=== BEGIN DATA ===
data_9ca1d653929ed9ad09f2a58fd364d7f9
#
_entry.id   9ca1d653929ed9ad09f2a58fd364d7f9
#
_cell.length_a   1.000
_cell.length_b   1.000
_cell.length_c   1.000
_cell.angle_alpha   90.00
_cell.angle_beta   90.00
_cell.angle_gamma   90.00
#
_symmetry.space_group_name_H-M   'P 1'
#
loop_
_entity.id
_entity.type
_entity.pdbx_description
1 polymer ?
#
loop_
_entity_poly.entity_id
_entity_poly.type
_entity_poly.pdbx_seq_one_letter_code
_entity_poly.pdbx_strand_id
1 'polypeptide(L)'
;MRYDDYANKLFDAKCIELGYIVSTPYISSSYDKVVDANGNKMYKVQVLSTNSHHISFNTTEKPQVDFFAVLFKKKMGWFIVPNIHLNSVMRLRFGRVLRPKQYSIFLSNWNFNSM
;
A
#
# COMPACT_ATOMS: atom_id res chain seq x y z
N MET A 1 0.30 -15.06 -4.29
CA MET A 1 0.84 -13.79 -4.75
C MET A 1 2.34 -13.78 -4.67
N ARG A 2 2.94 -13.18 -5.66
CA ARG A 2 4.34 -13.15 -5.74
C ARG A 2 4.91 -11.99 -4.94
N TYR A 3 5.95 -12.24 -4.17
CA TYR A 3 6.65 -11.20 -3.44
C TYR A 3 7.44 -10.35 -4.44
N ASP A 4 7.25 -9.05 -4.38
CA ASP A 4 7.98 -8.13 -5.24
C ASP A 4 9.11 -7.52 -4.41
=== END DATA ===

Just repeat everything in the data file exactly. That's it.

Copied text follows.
data_9ca1d653929ed9ad09f2a58fd364d7f9
#
_entry.id   9ca1d653929ed9ad09f2a58fd364d7f9
#
_cell.length_a   1.000
_cell.length_b   1.000
_cell.length_c   1.000
_cell.angle_alpha   90.00
_cell.angle_beta   90.00
_cell.angle_gamma   90.00
#
_symmetry.space_group_name_H-M   'P 1'
#
loop_
_entity.id
_entity.type
_entity.pdbx_description
1 polymer ?
#
loop_
_entity_poly.entity_id
_entity_poly.type
_entity_poly.pdbx_seq_one_letter_code
_entity_poly.pdbx_strand_id
1 'polypeptide(L)'
;MRYDDYANKLFDAKCIELGYIVSTPYISSSYDKVVDANGNKMYKVQVLSTNSHHISFNTTEKPQVDFFAVLFKKKMGWFIVPNIHLNSVMRLRFGRVLRPKQYSIFLSNWNFNSM
;
A
#
# COMPACT_ATOMS: atom_id res chain seq x y z
N MET A 1 0.30 -15.06 -4.29
CA MET A 1 0.84 -13.79 -4.75
C MET A 1 2.34 -13.78 -4.67
N ARG A 2 2.94 -13.18 -5.66
CA ARG A 2 4.34 -13.15 -5.74
C ARG A 2 4.91 -11.99 -4.94
N TYR A 3 5.95 -12.24 -4.17
CA TYR A 3 6.65 -11.20 -3.44
C TYR A 3 7.44 -10.35 -4.44
N ASP A 4 7.25 -9.05 -4.38
CA ASP A 4 7.98 -8.13 -5.24
C ASP A 4 9.11 -7.52 -4.41